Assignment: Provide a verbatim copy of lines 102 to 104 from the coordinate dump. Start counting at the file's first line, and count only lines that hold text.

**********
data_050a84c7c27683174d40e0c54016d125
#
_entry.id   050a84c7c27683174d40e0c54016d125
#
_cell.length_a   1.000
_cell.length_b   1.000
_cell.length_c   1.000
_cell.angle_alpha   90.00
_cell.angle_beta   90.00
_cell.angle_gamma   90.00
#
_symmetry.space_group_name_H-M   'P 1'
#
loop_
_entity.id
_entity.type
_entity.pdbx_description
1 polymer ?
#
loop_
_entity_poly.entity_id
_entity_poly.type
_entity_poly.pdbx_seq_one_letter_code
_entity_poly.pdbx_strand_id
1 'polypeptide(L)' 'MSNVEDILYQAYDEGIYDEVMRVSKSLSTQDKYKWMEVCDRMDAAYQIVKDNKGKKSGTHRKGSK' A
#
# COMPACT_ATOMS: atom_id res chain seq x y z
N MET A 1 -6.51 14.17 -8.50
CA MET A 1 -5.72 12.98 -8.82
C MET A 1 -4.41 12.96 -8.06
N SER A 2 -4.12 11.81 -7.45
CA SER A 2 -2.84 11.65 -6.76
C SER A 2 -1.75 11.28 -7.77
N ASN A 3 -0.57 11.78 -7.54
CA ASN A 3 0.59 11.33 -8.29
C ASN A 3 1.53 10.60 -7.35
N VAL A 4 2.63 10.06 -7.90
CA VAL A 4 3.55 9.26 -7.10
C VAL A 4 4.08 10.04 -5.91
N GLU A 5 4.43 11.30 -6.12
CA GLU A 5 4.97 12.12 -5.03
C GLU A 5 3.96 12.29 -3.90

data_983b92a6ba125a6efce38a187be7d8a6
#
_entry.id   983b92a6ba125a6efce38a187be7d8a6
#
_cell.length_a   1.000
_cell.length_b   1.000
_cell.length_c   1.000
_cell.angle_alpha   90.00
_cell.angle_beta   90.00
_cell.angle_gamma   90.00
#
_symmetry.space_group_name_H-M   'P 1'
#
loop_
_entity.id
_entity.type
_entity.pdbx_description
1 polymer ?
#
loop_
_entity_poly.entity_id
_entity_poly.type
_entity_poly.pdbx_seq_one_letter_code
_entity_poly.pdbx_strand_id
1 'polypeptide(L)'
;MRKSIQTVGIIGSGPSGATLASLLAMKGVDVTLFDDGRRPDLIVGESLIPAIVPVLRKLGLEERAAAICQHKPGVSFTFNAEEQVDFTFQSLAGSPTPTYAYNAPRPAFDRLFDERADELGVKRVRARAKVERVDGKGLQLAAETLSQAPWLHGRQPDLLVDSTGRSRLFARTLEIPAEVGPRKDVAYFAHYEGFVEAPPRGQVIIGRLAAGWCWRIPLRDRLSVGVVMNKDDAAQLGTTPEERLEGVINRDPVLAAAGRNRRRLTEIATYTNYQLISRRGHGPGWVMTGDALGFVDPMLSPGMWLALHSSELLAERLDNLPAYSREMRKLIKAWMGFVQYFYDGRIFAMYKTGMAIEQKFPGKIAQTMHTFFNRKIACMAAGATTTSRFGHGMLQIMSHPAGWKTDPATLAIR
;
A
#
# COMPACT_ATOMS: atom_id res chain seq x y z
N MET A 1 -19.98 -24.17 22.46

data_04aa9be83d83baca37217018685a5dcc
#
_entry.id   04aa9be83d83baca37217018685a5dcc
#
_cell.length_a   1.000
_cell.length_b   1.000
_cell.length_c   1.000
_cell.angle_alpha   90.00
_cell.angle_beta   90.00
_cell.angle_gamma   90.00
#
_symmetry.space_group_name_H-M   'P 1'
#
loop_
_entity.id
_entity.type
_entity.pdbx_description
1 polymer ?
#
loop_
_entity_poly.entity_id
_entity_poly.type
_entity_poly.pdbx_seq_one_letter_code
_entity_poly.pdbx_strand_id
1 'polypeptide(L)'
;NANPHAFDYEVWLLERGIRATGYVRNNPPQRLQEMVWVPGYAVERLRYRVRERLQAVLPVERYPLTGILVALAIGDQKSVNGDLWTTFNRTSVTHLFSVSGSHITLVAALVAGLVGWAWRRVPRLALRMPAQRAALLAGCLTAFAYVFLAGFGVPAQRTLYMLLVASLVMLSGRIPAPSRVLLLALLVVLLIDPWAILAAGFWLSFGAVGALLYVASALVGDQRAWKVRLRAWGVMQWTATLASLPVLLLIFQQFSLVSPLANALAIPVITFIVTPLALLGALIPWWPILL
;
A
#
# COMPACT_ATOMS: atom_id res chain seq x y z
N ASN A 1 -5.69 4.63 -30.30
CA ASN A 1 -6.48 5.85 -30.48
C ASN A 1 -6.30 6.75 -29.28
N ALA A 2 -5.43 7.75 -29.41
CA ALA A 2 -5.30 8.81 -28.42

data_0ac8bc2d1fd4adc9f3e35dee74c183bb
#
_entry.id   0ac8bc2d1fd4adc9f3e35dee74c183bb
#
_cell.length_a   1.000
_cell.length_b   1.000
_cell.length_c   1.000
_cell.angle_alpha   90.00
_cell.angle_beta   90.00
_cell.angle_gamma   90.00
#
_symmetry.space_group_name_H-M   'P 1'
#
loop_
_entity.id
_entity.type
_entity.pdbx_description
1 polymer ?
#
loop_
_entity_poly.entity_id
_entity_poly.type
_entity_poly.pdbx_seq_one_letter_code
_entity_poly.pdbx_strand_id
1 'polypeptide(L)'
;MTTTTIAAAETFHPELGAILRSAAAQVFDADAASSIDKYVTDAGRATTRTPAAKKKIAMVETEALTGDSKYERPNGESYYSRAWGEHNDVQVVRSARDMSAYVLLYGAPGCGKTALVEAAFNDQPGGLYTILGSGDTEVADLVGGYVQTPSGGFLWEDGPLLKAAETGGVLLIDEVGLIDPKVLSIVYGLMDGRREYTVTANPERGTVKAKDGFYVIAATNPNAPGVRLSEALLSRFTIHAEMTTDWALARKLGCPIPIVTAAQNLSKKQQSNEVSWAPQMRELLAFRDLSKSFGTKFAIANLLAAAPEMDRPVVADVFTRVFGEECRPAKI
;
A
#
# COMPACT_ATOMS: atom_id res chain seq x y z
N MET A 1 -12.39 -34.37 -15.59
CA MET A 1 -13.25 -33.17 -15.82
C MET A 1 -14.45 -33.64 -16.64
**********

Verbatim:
#
# COMPACT_ATOMS: atom_id res chain seq x y z
N ASN A 1 -5.69 4.63 -30.30